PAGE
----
WNC Orchard Insect Pest Populations – July 7, 2020
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For the most part insect activity is relatively low throughout the western region, including the piedmont and mountain production areas. With the exception of emergence of second generation codling moth adults in lower elevation orchards in the piedmont, and a slight uptick in oriental fruit moth captures (but overall very low), the biggest concerns at this time are key secondary pests such as European red mite, leafhoppers and aphids. Initial captures of apple maggot flies in an abandoned orchard were detected in the past week, but numbers are still very low and not of concern in commercial orchards. In addition to the codling moth update below, this week we are also beginning to provide updates on model predictions for emergence of first generation brown marmorated stink bug, which poses the greatest threat to apples.
Second generation codling moth degree day (DD) accumulations in Lincoln and Cleveland Counties is about 1575 as of July 7. Hence, an insecticide active against this pest should be considered at this time if moths have been captured in pheromone traps. If pheromone traps are not being used, you should assume there is activity in your orchard.
In higher elevations such as Henderson County, DD accumulations average only about 1090, so we are still approximately two weeks away from anticipated emergence of the second generation. Insecticides for codling moth are not necessary at this time, except for those few problem orchards where pheromone trap captures remain high.
BMSB Model Predictions
After several years of brown marmorated stink bug developmental studies in eastern and western NC, we are now quite confident of a simple degree-day model to predict emergence of first-generation (f1) adults. These f1 adults disperse from wooded habitats into crops in July or August (depending on location and year), and are typically the most damaging life stage to fruit and vegetable crops. This model uses April 4 as a biofix date, and the percentage emergence of the f1 adult population is depicted by the blue line in the graph below, which shows emergence beginning at about 700 DD (Celsius) and being completed by 1400 DD.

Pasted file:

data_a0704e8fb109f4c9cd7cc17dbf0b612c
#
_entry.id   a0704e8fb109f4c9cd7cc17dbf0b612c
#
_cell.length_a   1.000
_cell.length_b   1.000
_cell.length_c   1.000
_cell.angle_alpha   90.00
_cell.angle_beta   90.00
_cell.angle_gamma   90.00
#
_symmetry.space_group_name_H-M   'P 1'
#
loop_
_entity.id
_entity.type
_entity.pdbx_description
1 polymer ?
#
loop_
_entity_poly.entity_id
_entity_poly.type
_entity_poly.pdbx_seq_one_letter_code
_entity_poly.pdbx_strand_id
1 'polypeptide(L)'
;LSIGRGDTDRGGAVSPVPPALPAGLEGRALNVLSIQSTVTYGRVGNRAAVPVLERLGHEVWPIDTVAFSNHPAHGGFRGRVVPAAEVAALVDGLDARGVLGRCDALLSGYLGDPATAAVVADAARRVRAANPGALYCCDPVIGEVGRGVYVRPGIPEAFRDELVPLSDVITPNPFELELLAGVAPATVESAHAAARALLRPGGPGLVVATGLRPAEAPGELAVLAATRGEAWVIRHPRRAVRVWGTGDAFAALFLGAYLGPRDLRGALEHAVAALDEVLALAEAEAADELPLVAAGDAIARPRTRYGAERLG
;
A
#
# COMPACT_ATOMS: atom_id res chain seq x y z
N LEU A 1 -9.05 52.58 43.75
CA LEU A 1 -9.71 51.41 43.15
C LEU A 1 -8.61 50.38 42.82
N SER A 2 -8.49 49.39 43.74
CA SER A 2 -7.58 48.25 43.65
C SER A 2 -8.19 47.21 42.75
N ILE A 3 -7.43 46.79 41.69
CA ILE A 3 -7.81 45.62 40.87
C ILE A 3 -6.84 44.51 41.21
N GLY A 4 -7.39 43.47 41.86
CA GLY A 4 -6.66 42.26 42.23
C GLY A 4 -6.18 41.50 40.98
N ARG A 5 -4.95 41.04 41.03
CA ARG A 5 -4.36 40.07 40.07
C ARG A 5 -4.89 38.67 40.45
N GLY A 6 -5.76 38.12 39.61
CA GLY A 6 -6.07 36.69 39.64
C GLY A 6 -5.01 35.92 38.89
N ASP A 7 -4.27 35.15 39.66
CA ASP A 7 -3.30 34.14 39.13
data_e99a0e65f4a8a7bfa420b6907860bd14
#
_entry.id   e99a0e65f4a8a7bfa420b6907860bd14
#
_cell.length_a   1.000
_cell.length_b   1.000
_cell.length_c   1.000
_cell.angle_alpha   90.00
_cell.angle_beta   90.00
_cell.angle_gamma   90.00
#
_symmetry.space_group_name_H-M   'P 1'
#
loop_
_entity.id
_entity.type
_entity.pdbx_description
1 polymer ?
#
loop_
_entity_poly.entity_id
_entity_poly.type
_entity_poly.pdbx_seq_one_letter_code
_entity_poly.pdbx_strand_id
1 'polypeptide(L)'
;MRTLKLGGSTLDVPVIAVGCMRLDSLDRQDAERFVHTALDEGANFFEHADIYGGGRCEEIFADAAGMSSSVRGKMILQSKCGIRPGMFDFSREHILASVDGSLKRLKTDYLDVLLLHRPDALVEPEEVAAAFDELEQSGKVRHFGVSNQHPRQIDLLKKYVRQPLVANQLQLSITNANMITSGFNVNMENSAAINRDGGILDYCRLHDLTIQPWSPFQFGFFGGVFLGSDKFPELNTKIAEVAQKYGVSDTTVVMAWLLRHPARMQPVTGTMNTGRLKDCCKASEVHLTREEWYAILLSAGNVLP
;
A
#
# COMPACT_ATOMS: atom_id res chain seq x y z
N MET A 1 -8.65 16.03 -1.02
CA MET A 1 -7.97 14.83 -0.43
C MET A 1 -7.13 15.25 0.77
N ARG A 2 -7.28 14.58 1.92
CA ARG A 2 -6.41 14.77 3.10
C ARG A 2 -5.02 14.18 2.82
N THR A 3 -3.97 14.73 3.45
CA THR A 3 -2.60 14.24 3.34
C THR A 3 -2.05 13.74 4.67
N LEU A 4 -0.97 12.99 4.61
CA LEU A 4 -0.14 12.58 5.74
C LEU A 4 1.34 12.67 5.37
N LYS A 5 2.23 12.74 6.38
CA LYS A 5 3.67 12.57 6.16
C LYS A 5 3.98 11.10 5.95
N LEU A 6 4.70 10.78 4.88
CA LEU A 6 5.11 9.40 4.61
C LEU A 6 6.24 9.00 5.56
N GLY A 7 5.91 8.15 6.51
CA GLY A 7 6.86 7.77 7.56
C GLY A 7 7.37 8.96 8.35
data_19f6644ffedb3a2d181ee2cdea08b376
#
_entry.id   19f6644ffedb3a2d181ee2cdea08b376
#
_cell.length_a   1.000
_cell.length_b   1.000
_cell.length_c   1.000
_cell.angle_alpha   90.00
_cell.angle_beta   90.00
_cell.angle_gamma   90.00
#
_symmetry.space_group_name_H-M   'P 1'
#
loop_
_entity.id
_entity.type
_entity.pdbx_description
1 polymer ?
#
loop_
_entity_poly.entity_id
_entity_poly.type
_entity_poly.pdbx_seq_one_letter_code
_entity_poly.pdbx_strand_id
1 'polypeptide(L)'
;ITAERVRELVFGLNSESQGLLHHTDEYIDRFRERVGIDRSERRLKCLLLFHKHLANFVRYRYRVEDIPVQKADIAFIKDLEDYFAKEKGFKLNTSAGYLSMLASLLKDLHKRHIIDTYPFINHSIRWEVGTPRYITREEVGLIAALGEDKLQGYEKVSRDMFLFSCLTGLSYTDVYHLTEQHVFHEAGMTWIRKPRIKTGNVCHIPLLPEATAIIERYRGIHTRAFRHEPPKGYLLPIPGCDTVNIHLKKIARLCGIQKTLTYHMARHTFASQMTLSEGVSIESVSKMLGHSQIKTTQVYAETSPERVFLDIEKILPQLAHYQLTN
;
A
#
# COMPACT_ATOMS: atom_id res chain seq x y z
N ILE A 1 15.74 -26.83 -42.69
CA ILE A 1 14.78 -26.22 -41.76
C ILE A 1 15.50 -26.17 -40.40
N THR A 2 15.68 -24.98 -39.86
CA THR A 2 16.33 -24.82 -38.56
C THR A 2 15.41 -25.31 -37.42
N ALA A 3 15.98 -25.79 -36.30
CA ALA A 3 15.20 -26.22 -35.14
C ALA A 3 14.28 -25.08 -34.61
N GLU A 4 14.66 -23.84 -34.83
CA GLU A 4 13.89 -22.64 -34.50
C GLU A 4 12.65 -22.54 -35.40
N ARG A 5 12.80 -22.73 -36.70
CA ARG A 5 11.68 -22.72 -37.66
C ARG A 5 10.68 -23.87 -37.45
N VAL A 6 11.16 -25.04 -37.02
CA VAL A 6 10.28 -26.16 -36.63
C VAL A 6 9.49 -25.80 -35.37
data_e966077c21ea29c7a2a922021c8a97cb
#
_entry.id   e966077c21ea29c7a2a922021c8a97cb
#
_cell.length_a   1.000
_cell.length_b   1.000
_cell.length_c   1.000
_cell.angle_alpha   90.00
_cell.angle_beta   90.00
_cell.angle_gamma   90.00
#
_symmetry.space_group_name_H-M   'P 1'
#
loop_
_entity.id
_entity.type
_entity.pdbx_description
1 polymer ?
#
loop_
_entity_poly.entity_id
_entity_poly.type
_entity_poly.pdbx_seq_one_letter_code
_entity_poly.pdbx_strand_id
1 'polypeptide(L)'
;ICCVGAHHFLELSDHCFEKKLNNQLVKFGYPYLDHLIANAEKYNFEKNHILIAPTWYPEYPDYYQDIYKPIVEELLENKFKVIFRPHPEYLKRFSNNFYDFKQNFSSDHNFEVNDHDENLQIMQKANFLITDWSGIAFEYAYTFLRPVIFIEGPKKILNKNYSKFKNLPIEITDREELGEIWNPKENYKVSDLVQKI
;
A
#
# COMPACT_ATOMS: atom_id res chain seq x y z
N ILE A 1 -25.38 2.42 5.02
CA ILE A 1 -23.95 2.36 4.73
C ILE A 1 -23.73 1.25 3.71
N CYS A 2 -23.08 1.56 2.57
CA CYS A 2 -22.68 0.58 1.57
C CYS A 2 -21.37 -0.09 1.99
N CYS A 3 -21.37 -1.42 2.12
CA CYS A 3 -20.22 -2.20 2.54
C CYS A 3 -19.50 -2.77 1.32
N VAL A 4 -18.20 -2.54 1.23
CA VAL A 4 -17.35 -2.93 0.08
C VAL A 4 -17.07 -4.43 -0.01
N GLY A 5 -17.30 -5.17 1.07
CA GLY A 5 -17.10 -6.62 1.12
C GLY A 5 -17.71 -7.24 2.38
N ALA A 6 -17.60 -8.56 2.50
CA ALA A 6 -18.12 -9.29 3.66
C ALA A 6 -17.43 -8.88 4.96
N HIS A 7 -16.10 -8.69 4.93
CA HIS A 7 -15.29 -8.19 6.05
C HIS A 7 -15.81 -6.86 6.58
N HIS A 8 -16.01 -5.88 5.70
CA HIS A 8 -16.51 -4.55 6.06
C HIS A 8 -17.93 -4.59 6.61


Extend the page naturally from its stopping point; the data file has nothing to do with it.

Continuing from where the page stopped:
The black arrows in the graph indicate current DD accumulations (as of July 7) for two locations (Henderson County at an elevation of 2067 ft, and Cleveland County at an elevation of 875 ft). Red arrows are DD projections for July 14 based on temperature forecasts. Current DD accumulations in Cleveland County are 570 DD, and are projected to be 645 on July 14. Hence, emergence of adults in Cleveland County is not anticipated for another two weeks. In Henderson County, current DD accumulations are only 375, so adult emergence is a minimum of three weeks away. Over the next two months we will update DD accumulations for these locations.
Section 18 Requests for Bifenthrin Approved for BMSB
The N.C. Department of Agriculture and Consumer Services request to the EPA for a Section 18 exemption for the use of bifenthrin for control of the brown marmorated stink bug on apples, peaches, and nectarines was recently approved. FMC and UPL are supporting these requests, so bifenthrin products registered for this use are Brigade and Bifenture. Labels for both products must be in possession when applying products, and they can be downloaded here:
A section 18 request for dinotefuran (Venom, Scorpion) was also submitted along with the bifenthrin request, but the NCDA&CS has not yet heard back regarding that request, nor have other states that made requests.
Learn more about southeastern apple insect pests at the Apple Insect Management page.
2020 Average Weekly Trap Captures
|Insects per trap
|Oriental fruit moth
|Tufted apple bud moth
|Apple maggot (abandoned and research orchards)
|Brown marmorated stink bug (commercial)
|Brown marmorated stink bug (unsprayed)
|Spotted tentiform leafminer
|Lesser peachtree borer
|San Jose scale
*Note that these averages illustrate only the timing of insect emergence and fluctuations in populations, and are not representative of population levels in any given orchard. The only way to have an accurate assessment of an individual orchard’s populations is to set up traps in that orchard.
2020 Accumulated Degree Days
|Codling moth (Biofix 4/20)
|Oriental fruit moth (Biofix 3/30)
|Tufted apple bud moth (Biofix 4/27)
2020 Pest Trends (click to enlarge)
Visit WNC Orchard Insect Populations for archived posts.